Album Review: Tyler Farr – Suffer In Peace

Published On May 10, 2015 | By Jamie Parmenter | Albums, Music

With a smile on his face and a skip in his step, country music star Tyler Farr is someone whose fame has been rising steadily since the success of first album Redneck Crazy in 2013. So, with a lot of pressure on new record Suffer in Peace to be a hit, does Tyler manage to recreate the intensity and fun of the first?

tyler farr suffer in peaceTyler is known for his distinct edge to country, and Suffer in Peace follows this pattern, enjoying veering off the usual country path once in a while. C.O.U.N.T.R.Y is dark and stormy, kicking us off with its rock-laden sounds. Strong, controlled vocals are needed to keep up with the track’s style, and it’s testament to Tyler’s skill that he appears to do this with ease. Withdrawals also shows off the album’s hard edge, as Tyler sings of all things rock n roll with an attitude and ease of someone comfortable with himself: ‘You are the whiskey running through my veins, you are that first sweet taste of Mary Jane’.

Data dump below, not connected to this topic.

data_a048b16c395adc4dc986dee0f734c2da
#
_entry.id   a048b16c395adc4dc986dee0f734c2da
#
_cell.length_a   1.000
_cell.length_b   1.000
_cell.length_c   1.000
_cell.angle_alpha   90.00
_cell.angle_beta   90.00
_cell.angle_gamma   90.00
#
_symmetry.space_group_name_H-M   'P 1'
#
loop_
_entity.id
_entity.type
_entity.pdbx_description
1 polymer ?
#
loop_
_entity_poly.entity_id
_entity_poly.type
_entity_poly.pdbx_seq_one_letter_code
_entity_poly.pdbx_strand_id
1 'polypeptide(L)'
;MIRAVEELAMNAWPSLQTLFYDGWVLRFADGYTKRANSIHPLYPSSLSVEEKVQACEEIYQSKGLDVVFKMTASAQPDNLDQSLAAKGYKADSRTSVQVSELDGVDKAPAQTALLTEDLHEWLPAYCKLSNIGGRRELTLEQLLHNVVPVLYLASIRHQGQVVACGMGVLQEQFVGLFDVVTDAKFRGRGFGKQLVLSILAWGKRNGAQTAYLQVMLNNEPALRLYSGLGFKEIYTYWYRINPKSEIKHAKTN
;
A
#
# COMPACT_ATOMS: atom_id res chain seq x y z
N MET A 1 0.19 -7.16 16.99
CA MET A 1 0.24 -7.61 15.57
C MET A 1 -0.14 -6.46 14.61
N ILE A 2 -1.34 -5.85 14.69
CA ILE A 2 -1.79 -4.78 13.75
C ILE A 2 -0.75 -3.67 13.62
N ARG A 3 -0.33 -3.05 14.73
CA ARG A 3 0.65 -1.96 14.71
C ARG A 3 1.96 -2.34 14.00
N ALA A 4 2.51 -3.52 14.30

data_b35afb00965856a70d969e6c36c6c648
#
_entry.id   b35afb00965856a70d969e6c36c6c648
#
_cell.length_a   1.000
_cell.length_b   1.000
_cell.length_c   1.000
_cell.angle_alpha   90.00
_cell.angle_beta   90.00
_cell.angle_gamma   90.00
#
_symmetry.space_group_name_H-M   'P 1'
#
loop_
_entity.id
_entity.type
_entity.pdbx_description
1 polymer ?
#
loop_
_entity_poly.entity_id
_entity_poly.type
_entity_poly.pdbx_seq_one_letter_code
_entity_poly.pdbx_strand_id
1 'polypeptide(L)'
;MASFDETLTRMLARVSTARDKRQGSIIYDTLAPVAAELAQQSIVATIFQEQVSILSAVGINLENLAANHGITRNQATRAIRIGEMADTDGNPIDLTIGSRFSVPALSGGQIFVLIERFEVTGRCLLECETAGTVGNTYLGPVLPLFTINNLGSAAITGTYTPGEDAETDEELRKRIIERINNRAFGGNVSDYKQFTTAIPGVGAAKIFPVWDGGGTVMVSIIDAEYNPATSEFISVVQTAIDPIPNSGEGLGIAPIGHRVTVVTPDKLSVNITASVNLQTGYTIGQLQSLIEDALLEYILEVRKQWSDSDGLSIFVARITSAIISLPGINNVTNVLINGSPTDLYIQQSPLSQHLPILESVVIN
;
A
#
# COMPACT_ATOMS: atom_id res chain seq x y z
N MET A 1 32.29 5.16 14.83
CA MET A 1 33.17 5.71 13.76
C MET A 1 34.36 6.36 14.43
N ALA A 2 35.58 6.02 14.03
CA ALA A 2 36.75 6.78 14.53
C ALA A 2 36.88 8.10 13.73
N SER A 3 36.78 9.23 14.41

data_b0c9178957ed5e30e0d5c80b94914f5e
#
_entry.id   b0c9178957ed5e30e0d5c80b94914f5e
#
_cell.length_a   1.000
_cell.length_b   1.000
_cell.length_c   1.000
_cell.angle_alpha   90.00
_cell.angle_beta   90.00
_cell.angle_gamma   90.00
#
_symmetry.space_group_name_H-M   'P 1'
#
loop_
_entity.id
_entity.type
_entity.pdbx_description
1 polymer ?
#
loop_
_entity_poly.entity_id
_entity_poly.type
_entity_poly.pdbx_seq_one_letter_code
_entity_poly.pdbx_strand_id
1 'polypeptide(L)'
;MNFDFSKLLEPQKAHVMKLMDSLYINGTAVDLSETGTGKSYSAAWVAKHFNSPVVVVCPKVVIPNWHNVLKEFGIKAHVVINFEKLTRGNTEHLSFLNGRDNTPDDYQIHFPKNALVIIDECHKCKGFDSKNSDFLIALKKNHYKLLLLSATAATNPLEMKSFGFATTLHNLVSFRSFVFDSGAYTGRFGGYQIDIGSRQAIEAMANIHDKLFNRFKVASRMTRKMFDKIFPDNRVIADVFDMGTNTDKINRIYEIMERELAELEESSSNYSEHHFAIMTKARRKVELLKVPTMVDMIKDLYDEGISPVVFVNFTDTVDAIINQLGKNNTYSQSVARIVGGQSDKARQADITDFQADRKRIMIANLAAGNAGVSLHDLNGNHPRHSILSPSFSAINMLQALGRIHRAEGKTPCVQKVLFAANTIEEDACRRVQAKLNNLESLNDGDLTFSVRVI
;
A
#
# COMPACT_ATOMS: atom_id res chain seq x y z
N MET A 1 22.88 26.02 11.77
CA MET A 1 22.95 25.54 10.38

But it’s not all po-faced embellishment; Tyler still brings out a good ol’ country ballad when needed. Album-titled track Suffer in Peace winds it back to classic Country with a no thrills vibe packed full of fine imagery, whereas Why We Live Here is as American as apple pie. The track will leave you feeling warm and fuzzy inside with its cowboy tales – but like a lot of country music, it may be hard for people outside the US to develop true feelings of comparison with.

Better in Boots tries to throw us back into the present with drum snaps and pop riffs – succeeding to break up the sound of the record even more, whereas Poor Boy – at first threatening to fall into middle of the road territory – brings it all back home with a strong chorus that ties the track together in a way only country can.

Suffer in Peace is a triumph in what it sets out to achieve. It raises the heart rate when necessary, melts it when needed and lifts it at the right time; country runs through this album’s veins, from the old sounds to the new. Tyler’s sophomore record is a fine example of the singer’s growing talent, and his desire to stay at the top of the game.

4 / 5 stars     

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